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Faith As A Moving Target

The New Testament occasionally speaks of faith in terms of a fixed vein of truth. As such, it is to be sought and mined by the diligent. This is the sense of the term at texts such as Jude 3, where Christians are told to “contend for the faith that was once for all entrusted to the saints.”

In many more settings, however, the same sacred writings speak of faith as a moving target. Here I am thinking of all those texts that talk about “living by faith” or someone having a “strong faith” or a believer’s duty to “add to your faith” this or that virtue.

In these texts, faith is not an objective body of truth about Jesus but our subjective response to Christ as Lord.

As our living reply to Christ Jesus, faith is anything but constant and complete and unchanging. It is a pilgrimage into the uncharted territory of new challenges. It is a Christcentered romance that moves forward with confidence in his affectionate presence. It is a process of continual conversion toward God’s heart, God’s vision, and God’s activity.

Some of us have been taught to think of Christianity as an educational enterprise. If so, what did Christians do for centuries before they had Bibles to delve into and scour for pure doctrine? Even more have been trained to view it as making the right association. If so, were there no Christians for all those centuries before our restored and true church was formed?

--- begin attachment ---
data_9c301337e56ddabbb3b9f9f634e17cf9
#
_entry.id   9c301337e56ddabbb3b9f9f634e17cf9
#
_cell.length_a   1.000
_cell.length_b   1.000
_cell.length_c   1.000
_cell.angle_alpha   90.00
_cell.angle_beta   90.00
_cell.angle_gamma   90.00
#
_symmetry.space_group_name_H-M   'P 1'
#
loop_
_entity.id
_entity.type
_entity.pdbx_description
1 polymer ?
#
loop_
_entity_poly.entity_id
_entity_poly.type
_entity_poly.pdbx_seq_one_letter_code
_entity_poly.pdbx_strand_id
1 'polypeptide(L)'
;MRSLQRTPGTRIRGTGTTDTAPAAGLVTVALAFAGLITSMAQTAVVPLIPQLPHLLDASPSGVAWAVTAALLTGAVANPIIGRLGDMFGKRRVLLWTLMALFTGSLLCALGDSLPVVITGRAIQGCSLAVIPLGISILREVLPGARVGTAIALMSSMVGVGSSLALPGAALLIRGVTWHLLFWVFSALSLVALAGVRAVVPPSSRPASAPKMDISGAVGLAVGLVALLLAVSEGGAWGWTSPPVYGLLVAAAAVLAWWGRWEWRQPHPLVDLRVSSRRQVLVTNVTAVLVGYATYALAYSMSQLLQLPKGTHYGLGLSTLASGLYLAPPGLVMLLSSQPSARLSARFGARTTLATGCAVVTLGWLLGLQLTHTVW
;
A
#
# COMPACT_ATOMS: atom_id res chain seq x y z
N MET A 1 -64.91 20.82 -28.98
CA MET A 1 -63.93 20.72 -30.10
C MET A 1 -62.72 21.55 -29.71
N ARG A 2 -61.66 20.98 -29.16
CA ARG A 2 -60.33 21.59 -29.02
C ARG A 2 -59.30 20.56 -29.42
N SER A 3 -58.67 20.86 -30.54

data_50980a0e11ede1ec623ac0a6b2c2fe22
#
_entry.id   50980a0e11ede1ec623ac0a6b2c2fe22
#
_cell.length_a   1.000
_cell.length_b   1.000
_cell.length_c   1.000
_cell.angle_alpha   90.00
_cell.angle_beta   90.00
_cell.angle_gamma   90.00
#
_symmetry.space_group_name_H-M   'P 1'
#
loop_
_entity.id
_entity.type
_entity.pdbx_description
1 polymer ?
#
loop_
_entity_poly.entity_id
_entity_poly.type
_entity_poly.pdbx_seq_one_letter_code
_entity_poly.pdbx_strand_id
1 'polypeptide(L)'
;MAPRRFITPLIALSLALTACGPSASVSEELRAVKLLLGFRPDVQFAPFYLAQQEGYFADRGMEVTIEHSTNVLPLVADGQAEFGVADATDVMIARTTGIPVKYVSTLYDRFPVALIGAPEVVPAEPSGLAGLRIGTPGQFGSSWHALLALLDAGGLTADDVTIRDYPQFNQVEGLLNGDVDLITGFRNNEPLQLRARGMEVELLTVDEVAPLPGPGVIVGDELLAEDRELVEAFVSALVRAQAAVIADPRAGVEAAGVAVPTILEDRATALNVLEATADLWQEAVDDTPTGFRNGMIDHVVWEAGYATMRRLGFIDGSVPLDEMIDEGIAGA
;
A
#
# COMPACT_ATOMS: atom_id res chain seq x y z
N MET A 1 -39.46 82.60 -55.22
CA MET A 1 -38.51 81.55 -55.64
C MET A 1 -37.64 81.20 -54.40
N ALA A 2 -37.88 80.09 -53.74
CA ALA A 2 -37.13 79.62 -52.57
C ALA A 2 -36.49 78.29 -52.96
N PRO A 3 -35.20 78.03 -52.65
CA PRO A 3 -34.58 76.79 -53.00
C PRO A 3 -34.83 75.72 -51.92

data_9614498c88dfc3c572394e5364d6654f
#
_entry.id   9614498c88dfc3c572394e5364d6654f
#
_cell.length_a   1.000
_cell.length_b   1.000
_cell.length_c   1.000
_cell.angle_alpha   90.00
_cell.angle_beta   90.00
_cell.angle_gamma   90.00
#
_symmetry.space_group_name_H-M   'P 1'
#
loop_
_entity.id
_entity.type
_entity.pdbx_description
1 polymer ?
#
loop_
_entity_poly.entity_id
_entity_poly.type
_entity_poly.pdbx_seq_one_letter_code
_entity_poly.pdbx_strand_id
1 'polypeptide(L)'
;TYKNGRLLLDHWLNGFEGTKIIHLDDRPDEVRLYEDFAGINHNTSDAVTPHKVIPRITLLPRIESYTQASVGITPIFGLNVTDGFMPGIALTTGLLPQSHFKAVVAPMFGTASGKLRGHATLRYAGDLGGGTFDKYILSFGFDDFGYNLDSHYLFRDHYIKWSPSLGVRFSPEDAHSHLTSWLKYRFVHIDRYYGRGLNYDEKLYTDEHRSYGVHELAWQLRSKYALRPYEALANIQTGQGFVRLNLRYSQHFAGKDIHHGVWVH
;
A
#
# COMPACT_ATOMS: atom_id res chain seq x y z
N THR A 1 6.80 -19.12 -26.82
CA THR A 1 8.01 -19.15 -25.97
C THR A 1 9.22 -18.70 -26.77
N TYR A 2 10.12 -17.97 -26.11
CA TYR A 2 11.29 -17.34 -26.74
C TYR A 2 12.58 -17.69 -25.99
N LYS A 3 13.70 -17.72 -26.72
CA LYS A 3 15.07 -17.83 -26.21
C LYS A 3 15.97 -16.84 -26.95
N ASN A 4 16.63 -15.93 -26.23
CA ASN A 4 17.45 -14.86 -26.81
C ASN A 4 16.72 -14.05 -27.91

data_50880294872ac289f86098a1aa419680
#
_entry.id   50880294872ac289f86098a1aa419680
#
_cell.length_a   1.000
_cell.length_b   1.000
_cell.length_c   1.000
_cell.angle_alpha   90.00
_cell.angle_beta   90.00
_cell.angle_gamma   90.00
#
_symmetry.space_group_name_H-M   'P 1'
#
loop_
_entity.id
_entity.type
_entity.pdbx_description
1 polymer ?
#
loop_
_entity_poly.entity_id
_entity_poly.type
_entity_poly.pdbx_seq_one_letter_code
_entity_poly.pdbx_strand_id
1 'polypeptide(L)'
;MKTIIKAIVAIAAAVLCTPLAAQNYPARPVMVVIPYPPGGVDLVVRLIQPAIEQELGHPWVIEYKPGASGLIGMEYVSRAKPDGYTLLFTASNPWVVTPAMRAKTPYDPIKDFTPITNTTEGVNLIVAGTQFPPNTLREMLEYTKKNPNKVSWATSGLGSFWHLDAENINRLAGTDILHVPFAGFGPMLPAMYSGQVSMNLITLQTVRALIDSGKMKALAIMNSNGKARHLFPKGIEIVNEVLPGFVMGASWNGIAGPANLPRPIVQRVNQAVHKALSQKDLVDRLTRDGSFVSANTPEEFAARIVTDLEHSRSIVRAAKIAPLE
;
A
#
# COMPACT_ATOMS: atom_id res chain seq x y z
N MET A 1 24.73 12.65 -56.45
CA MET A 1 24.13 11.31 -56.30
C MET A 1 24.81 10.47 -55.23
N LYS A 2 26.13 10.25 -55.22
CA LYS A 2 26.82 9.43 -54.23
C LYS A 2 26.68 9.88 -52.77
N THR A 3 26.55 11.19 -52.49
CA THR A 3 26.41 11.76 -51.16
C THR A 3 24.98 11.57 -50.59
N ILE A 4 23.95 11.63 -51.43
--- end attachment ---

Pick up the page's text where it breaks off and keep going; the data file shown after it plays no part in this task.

Still others have been given to understand Christian faith as currying the favor of God with correct performance under a fixed standard of rules.

The lived experience of faith is none of those things. It is instead the love affair between flawed sinners and the one alone in whom they have found hope. It is a process of responding to him and learning to walk more appropriately with his perfectly measured pace toward the Father. We learn from him in quiet times of Bible study and reflection. We gain insights from others walking the same path. And we learn from failure.

Until we grasp the significance of faith as romance or dance, pilgrimage or process – pick your own metaphor for constant discovery – we are stuck with the notion of faith as something over which we argue. Something to which we turn when someone dies or when something happens we don’t understand. A ladder to climb to some otherworldly destination. With these images, we will foster arrogance as the equivalent to faith and judgment equivalent to conviction.

So you need not confuse your questioning with unbelief or your failure with God’s rejection. For that matter, you must not feel compelled to see your disagreement with another pilgrim as the need to consign him to hell.

Faith is a moving target for all of us, and faithfulness is holding to the confidence that the miracle of resurrection power sustains confused Abraham, immoral Rahab, vacillating Peter, and defective you or me until Christ comes.

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